Growing up on Long Island, Steven Nadler played basketball, baseball, and street hockey, listened to Led Zeppelin, and rode his bicycle—a Schwinn Sting-Ray, and later, a 10-speed Peugeot—from one end of the island to the other.
Nobody, including Nadler, would have guessed he’d become a distinguished scholar of philosophy and Jewish studies with a long list of books and honors attached to his name.
“Neither of my parents went to college,” says Nadler, who has taught philosophy at the University of Wisconsin-Madison for more than 25 years. “My father was a really intelligent and talented man—an artist from Montreal who went into advertising in New York. But I wouldn't say that our home was an intellectually rich one, as wonderful as it was.”
Nadler has written 11 books (one of them, Rembrandt’s Jews, was a finalist for the Pulitzer Prize). He founded the UW-Madison Center for the Humanities in 1999, and served as its director until 2004. In fall 2017, Nadler was selected to lead the Institute for Research in the Humanities at UW-Madison. We asked the William H. Hay II Professor of Philosophy to reflect on his past, present, and future.
Professor Nadler, when did you first begin to study philosophy, and why were you drawn to it?
It was my very first semester in college. I took a philosophy class, just on a whim. The professor made the material come alive, and I decided right then: “That’s what I want to do.” I never looked back. I found I just had a real taste for philosophy –I seemed to have a good mind for it, and it addressed questions that I found fascinating. Around the same time, I became a very serious reader, and not just of philosophy.
What attracted you to 17th-century figures like Spinoza (the subject of your just-published book, "A Book Forged in Hell")?
Partly it was the influence of that first philosophy professor (now a good friend), who specialized in this area. But I also found working in the history of philosophy much more engaging than working on particular philosophical issues, and the 17th century struck me as a rich and brilliant moment, particularly because philosophy in this period is so closely connected to developments in science and conflicts in theology and religion.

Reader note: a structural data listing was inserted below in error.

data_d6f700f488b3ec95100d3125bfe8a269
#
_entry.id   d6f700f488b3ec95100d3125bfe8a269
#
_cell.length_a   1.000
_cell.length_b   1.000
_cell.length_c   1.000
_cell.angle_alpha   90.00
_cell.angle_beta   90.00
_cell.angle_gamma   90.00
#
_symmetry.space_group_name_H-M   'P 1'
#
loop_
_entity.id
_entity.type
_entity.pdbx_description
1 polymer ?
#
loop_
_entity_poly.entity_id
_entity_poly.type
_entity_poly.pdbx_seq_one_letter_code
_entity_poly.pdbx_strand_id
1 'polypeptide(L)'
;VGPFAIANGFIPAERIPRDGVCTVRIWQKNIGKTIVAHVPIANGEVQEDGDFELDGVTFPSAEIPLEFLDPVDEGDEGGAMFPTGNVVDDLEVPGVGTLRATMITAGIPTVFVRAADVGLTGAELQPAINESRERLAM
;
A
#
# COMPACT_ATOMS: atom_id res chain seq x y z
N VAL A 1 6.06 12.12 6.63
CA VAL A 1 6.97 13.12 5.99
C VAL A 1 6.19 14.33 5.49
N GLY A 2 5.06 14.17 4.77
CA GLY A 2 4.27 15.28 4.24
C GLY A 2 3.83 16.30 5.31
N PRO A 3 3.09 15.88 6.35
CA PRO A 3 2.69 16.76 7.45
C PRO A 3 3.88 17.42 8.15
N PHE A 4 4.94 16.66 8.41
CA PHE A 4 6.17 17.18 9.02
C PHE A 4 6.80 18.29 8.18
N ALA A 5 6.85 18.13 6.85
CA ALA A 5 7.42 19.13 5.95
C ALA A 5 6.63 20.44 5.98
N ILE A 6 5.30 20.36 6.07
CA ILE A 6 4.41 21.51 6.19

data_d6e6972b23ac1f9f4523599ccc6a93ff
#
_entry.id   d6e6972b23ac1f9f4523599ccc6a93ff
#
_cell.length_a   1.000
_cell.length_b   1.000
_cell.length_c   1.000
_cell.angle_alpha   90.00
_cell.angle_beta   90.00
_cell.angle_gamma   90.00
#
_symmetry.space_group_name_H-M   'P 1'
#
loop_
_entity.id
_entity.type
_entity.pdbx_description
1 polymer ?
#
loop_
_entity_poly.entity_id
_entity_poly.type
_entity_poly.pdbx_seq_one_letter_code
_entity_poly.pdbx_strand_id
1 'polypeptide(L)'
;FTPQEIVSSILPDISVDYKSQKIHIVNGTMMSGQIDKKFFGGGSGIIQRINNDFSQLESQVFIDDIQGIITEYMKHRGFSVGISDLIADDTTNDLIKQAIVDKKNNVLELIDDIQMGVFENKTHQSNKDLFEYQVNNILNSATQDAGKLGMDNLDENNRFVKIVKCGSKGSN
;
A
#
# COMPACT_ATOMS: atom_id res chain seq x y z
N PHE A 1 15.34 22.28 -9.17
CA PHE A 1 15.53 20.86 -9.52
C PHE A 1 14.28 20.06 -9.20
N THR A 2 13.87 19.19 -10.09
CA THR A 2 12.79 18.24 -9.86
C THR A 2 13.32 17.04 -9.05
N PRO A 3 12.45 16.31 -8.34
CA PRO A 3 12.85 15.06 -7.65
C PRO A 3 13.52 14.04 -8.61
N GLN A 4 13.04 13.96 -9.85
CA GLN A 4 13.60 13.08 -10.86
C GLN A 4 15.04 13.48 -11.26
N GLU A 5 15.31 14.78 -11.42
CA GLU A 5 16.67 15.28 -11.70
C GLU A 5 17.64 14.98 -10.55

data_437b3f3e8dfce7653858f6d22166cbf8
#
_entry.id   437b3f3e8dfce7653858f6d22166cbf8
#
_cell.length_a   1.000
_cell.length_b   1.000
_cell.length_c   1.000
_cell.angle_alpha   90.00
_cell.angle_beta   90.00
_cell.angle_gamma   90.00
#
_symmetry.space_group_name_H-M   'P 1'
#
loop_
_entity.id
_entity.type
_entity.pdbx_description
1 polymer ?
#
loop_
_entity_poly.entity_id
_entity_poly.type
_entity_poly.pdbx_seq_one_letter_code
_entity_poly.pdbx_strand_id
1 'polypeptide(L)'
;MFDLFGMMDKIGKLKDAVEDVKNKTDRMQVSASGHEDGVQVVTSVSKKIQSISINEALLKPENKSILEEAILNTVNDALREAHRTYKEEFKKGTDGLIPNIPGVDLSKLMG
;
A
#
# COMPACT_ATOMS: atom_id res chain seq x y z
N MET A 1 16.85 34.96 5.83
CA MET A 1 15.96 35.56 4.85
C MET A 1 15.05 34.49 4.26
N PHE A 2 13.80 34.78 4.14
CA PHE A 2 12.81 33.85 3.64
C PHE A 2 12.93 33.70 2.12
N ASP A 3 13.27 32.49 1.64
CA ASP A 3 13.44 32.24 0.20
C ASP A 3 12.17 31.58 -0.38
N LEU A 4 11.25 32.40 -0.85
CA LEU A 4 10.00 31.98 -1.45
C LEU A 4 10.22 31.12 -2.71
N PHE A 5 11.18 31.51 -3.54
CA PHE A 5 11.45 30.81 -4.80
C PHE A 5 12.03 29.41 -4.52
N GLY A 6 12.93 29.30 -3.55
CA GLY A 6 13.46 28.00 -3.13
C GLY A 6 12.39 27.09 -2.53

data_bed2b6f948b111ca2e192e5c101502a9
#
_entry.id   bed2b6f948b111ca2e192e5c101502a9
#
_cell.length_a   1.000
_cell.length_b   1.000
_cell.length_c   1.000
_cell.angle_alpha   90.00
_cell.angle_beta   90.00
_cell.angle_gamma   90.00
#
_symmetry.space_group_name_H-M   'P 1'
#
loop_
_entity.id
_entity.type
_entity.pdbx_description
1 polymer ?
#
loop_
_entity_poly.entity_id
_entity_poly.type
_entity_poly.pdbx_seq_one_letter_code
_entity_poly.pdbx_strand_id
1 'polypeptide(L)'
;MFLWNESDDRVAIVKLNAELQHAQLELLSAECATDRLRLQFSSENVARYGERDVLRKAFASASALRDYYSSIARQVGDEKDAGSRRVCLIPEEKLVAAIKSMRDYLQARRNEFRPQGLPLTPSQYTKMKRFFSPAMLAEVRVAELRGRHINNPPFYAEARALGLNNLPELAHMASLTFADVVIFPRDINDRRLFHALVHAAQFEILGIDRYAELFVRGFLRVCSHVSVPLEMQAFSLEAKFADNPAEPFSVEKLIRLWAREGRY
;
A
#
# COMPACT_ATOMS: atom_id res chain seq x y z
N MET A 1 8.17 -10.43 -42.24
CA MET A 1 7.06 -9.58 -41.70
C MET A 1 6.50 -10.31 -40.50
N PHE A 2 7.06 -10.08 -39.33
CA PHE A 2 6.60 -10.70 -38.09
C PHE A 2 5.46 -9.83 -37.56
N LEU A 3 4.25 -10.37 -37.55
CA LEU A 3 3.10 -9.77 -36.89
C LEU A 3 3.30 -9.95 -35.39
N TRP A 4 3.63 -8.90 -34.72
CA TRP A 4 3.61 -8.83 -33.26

Do you find it easy to relate early philosophy to contemporary life?
I think that you have to make these connections. Otherwise, doing history of philosophy becomes a dry, antiquarian enterprise. All of philosophy is a kind of dialogue, a conversation in which theses and arguments get analyzed and assessed. It just so happens that the particular philosophers I’m in dialogue with in my research are long dead. But I don’t see why reading Plato or Aristotle or Epictetus or Kant is not as important now as it was centuries ago. If we want to know about what is good, true, and right, about political obligation, the experience of beauty, and so on, we need to read those thinkers who had the most important and influential things to say about such topics.
Give us a sense of where the field of philosophy is today.
It is growing in interesting ways, especially as students realize that philosophy is a terrific major for many different career tracks. If you are going into law, business, even medicine, philosophy is a great liberal arts major insofar as it provides essential critical-thinking skills, a familiarity with some of the most serious and pressing questions human beings face, and a knowledge of an important part of our intellectual and historical legacy.
Even philosophers need a break from thinking. What do you do to relax?
I love spending time with my family (although now that both of my children are grown, it’s just myself and my wife, who is a retired history teacher at West High School) and with our friends. We've been active in the Madison Jewish community. As a musician I play guitar and banjo with a couple of bands. One plays folk music at the Farmer’s Market, and the other is a fiddle band that accompanies contra dances. From spring through the fall, I spend a lot of my free time cycling, usually very long rides on the weekends. I've completed two Ironman triathlons, but now just do recreational running and cycling. In the winter I play ice hockey, and love pick-up games on the lakes.
There’s something especially fun about teamwork on the ice.